Research and development in 5G will be a game changer for Chinese telecoms
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In the run-up to the 19th CPC National Congress, China Daily is reporting on a number of key projects of national importance that will showcase the country’s improvements in crucial fields. These include recent reforms aimed at improving living standards and creating a prosperous society by 2020. Today’s report focuses on China’s booming telecom sector.
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Telecom companies are ratcheting up their 5G research and development spending as China scrambles to commercialize high-speed services.
China’s mobile carriers are likely to invest at least $173 billion into 5G construction from 2019 to 2025 in a move to deliver super-fast services, investment bank Jefferies has predicted.
“Compared to the amount being spent on 4G between 2013 to 2020, that will be an increase of 48 percent,” the New York-based commercial lender stated.
ZTE Corp, the country’s second largest telecom equipment maker, will invest 2 billion yuan ($294.8 million) in 5G R&D this year, up from 1 billion yuan in 2016.
A large chunk will go into infrastructure construction.
“The cash will be spent on a wide range of fields such as devices, chips and, of course, infrastructure construction,” said Cui Li, vice-president of ZTE’s wireless product operations division.
Already 5G technology is eagerly awaited. It will offer super fast internet speed such as downloading an 8-gigabit movie in seconds.
It will also help make autonomous driving a reality as it ripples across most industries and sectors in a new internet revolution.
Even though international 5G standards have yet to be rolled out, Chinese companies are boosting R&D investment to establish a beachhead for this new era.
To illustrate how important it is, 5G was part of China’s 13th Five-Year Plan (2016-20).
A report by Beijing’s China Academy of Information and Communication Technology predicted that next-generation super fast internet will drive 6.3 trillion yuan of economic output in the country by 2030.
The stakes and rewards are so high that China Mobile Communications Corp aims to deploy more than 10,000 5G “base stations” by 2020.
Last month, it established the country’s first 5G “base station” in Guangzhou, Guangdong province before carrying out high-speed outfield tests.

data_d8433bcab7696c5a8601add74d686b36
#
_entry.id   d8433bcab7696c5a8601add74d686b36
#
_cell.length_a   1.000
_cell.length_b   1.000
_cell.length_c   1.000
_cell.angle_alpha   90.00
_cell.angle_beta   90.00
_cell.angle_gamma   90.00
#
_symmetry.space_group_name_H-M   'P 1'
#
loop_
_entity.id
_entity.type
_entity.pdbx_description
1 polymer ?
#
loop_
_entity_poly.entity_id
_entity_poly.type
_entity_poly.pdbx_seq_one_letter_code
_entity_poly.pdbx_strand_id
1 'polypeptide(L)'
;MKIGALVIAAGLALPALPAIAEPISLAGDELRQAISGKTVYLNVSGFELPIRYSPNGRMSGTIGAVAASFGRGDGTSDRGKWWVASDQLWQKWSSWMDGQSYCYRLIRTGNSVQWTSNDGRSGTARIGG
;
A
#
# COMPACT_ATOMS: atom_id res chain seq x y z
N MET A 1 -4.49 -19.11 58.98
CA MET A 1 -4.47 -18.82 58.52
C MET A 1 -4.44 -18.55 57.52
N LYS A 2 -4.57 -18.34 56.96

“The telecom industry will need to be deeply linked with other sectors when it comes to 5G,” said Huang Yuhong, deputy head of the China Mobile Research Institute.
“That is a fundamental difference between 5G and 4G,” Huang added.
Last year, China Mobile edged ahead of rivals to determine the “structure of 5G networks”.
China United Network Communications Group Co Ltd plans to catch up fast after it fell behind China Mobile in the construction of 4G system.
This time, it is determined not to repeat that mistake.
Indeed, China Unicom’s
Chips used in mobile terminals
plans are underway to start technology tests in four to six cities in the next 18 months. Field tests will begin between 2018 and 2019.
“China has already made significant progress in the research and development of 5G, and more efforts will be made to ensure Chinese companies are at the forefront,” Chen Zhaoxiong, vice-minister of the industry and information technology, said at a forum last month.
In June, the ministry unveiled a draft proposal that low-frequency bands — the 3,300 to 3,600 MHz spectrum and the 4,800 to 5,000 MHz spectrum — will be used for 5G networks in China.
Xiang Ligang, a telecom expert and chief executive officer of telecom industry website cctime.com, stressed that the “frequency band” was as important to telecom carriers as land was to the real estate sector.
“Specifying the initial frequency band for 5G tests will motivate enterprises to channel resources into it, and this will promote faster development,” Xiang said.
China Mobile launches a UAV-assisted emergency communication high altitude base station during a recent mobile technology exhibition in Shanghai.